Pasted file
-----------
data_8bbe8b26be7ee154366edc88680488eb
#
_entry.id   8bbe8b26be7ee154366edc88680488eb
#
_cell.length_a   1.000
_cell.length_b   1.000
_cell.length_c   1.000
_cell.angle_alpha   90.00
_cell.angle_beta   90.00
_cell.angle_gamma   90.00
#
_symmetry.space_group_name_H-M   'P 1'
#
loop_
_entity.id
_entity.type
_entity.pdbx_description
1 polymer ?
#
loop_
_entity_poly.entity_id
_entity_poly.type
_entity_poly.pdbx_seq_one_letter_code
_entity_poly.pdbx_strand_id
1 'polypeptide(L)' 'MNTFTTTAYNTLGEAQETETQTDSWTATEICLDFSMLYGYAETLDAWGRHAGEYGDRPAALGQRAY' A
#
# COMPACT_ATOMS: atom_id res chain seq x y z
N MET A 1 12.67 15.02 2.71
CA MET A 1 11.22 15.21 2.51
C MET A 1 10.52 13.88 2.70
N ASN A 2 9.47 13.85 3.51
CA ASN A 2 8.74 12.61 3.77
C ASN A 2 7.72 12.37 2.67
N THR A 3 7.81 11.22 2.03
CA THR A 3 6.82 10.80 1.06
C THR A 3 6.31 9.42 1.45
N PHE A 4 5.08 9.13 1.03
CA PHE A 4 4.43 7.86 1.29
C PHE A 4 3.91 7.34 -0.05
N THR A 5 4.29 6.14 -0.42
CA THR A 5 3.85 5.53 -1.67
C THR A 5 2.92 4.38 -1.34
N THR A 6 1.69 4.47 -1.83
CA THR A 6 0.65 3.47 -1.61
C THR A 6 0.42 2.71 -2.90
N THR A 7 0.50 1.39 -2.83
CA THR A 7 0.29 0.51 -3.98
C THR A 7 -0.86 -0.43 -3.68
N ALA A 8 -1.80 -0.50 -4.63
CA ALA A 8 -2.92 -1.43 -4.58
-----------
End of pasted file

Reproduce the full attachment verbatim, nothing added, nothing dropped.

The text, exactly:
data_8bbe8b26be7ee154366edc88680488eb
#
_entry.id   8bbe8b26be7ee154366edc88680488eb
#
_cell.length_a   1.000
_cell.length_b   1.000
_cell.length_c   1.000
_cell.angle_alpha   90.00
_cell.angle_beta   90.00
_cell.angle_gamma   90.00
#
_symmetry.space_group_name_H-M   'P 1'
#
loop_
_entity.id
_entity.type
_entity.pdbx_description
1 polymer ?
#
loop_
_entity_poly.entity_id
_entity_poly.type
_entity_poly.pdbx_seq_one_letter_code
_entity_poly.pdbx_strand_id
1 'polypeptide(L)' 'MNTFTTTAYNTLGEAQETETQTDSWTATEICLDFSMLYGYAETLDAWGRHAGEYGDRPAALGQRAY' A
#
# COMPACT_ATOMS: atom_id res chain seq x y z
N MET A 1 12.67 15.02 2.71
CA MET A 1 11.22 15.21 2.51
C MET A 1 10.52 13.88 2.70
N ASN A 2 9.47 13.85 3.51
CA ASN A 2 8.74 12.61 3.77
C ASN A 2 7.72 12.37 2.67
N THR A 3 7.81 11.22 2.03
CA THR A 3 6.82 10.80 1.06
C THR A 3 6.31 9.42 1.45
N PHE A 4 5.08 9.13 1.03
CA PHE A 4 4.43 7.86 1.29
C PHE A 4 3.91 7.34 -0.05
N THR A 5 4.29 6.14 -0.42
CA THR A 5 3.85 5.53 -1.67
C THR A 5 2.92 4.38 -1.34
N THR A 6 1.69 4.47 -1.83
CA THR A 6 0.65 3.47 -1.61
C THR A 6 0.42 2.71 -2.90
N THR A 7 0.50 1.39 -2.83
CA THR A 7 0.29 0.51 -3.98
C THR A 7 -0.86 -0.43 -3.68
N ALA A 8 -1.80 -0.50 -4.63
CA ALA A 8 -2.92 -1.43 -4.58